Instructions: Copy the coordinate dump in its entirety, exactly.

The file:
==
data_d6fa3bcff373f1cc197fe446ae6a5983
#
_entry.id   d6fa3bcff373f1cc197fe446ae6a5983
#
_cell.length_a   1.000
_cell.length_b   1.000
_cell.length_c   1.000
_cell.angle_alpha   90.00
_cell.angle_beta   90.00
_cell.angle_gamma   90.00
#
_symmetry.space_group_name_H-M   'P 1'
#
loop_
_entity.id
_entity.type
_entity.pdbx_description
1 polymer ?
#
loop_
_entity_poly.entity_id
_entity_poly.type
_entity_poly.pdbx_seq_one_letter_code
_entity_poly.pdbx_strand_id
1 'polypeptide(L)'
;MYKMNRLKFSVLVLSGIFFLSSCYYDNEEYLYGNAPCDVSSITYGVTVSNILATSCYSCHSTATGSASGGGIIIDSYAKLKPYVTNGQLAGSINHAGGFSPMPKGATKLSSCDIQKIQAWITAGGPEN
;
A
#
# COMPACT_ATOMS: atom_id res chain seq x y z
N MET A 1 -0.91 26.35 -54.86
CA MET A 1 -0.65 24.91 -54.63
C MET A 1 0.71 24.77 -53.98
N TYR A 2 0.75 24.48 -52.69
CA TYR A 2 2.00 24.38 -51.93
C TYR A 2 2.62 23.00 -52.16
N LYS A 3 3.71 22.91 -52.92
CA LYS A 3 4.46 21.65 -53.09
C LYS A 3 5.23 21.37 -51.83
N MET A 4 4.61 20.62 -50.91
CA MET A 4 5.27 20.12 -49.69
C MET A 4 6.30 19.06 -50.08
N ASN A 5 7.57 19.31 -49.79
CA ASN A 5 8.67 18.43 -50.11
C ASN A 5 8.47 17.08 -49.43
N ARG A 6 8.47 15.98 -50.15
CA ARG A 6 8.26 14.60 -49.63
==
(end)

data_d6fa3bcff373f1cc197fe446ae6a5983
#
_entry.id   d6fa3bcff373f1cc197fe446ae6a5983
#
_cell.length_a   1.000
_cell.length_b   1.000
_cell.length_c   1.000
_cell.angle_alpha   90.00
_cell.angle_beta   90.00
_cell.angle_gamma   90.00
#
_symmetry.space_group_name_H-M   'P 1'
#
loop_
_entity.id
_entity.type
_entity.pdbx_description
1 polymer ?
#
loop_
_entity_poly.entity_id
_entity_poly.type
_entity_poly.pdbx_seq_one_letter_code
_entity_poly.pdbx_strand_id
1 'polypeptide(L)'
;MYKMNRLKFSVLVLSGIFFLSSCYYDNEEYLYGNAPCDVSSITYGVTVSNILATSCYSCHSTATGSASGGGIIIDSYAKLKPYVTNGQLAGSINHAGGFSPMPKGATKLSSCDIQKIQAWITAGGPEN
;
A
#
# COMPACT_ATOMS: atom_id res chain seq x y z
N MET A 1 -0.91 26.35 -54.86
CA MET A 1 -0.65 24.91 -54.63
C MET A 1 0.71 24.77 -53.98
N TYR A 2 0.75 24.48 -52.69
CA TYR A 2 2.00 24.38 -51.93
C TYR A 2 2.62 23.00 -52.16
N LYS A 3 3.71 22.91 -52.92
CA LYS A 3 4.46 21.65 -53.09
C LYS A 3 5.23 21.37 -51.83
N MET A 4 4.61 20.62 -50.91
CA MET A 4 5.27 20.12 -49.69
C MET A 4 6.30 19.06 -50.08
N ASN A 5 7.57 19.31 -49.79
CA ASN A 5 8.67 18.43 -50.11
C ASN A 5 8.47 17.08 -49.43
N ARG A 6 8.47 15.98 -50.15
CA ARG A 6 8.26 14.60 -49.63